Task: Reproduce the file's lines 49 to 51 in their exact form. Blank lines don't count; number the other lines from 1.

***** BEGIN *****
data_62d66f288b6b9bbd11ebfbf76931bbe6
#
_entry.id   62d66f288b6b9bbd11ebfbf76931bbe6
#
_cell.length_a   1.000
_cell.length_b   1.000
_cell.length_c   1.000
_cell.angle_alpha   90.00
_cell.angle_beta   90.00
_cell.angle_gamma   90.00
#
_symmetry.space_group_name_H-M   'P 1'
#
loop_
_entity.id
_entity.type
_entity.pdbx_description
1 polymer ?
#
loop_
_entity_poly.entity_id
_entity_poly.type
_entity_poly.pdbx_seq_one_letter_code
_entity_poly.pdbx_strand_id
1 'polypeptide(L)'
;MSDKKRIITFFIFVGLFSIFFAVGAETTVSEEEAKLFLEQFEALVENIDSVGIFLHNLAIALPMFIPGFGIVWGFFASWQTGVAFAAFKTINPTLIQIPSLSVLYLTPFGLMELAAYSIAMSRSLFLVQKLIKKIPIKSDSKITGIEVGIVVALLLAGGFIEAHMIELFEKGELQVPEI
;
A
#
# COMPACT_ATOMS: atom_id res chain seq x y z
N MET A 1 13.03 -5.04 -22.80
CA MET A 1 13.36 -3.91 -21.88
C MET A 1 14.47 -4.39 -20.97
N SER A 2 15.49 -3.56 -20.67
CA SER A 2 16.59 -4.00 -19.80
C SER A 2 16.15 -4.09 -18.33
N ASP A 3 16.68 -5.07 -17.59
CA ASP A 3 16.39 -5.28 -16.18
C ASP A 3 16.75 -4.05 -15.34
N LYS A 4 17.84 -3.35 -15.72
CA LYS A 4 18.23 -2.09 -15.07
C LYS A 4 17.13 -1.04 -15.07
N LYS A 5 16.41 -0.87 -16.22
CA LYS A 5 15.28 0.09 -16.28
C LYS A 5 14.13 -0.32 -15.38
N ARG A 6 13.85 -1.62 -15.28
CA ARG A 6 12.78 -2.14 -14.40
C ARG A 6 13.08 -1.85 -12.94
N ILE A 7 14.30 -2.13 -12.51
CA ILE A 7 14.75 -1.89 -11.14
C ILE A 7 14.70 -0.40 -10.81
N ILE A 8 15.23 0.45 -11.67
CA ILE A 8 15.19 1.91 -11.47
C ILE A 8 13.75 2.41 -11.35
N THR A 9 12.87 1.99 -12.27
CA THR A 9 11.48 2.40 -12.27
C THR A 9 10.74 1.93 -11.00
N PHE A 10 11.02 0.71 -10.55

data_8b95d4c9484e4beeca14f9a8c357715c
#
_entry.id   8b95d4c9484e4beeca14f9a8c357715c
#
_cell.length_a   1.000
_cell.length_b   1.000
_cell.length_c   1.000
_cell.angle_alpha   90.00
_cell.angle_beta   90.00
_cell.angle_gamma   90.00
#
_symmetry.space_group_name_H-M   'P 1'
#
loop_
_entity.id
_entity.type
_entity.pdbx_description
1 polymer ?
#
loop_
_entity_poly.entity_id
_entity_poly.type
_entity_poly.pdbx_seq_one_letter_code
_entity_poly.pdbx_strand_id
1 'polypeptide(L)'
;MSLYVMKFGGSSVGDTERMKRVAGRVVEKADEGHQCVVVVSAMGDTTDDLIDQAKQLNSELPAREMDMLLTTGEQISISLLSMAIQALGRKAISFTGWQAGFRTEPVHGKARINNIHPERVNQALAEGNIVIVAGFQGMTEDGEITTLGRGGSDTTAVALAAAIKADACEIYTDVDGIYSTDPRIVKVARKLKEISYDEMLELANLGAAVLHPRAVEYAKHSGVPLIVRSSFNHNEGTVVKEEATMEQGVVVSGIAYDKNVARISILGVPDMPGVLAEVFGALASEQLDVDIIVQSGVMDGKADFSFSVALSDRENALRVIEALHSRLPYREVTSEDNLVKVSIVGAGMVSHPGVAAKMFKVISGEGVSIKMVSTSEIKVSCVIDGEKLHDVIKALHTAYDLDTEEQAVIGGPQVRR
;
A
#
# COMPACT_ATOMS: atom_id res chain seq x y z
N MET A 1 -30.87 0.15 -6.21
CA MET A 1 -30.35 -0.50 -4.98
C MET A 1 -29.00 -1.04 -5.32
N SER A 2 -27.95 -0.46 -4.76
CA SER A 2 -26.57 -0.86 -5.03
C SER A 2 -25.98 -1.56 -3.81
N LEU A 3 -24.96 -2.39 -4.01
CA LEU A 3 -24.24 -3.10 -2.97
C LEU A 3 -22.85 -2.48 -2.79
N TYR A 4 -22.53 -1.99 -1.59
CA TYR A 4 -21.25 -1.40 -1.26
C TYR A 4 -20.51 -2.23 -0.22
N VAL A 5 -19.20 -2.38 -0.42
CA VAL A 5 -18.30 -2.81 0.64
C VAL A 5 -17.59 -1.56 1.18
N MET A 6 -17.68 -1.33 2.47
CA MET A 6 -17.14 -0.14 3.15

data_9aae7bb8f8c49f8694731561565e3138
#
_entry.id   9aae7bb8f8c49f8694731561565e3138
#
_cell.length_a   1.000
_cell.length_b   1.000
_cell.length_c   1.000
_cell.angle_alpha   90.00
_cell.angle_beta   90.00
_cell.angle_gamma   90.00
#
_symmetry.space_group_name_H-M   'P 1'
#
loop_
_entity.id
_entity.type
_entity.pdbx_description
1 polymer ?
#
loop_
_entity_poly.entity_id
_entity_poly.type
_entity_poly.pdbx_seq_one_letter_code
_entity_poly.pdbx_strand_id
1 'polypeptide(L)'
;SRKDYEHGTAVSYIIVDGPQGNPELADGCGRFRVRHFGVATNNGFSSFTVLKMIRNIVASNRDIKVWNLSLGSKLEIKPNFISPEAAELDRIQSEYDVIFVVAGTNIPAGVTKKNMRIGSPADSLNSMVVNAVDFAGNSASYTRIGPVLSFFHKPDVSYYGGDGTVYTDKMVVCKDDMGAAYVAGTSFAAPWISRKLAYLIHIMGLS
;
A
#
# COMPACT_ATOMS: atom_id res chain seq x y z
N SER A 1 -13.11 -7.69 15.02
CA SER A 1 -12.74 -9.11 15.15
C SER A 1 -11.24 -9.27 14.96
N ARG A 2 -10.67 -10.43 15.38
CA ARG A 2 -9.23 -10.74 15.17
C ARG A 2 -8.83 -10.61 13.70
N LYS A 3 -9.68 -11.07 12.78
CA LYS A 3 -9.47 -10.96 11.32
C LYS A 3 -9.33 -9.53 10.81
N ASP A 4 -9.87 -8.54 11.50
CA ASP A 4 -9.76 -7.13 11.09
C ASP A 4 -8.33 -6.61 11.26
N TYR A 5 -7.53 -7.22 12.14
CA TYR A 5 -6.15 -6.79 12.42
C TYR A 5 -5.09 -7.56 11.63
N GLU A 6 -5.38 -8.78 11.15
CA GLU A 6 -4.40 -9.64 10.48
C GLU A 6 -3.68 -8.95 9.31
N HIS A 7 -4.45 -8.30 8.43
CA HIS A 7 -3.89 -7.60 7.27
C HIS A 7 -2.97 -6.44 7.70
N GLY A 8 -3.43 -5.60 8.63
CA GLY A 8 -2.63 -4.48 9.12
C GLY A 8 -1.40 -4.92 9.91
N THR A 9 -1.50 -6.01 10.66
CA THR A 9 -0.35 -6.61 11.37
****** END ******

N ILE A 7 14.30 -2.13 -12.51
CA ILE A 7 14.75 -1.89 -11.14
C ILE A 7 14.70 -0.40 -10.81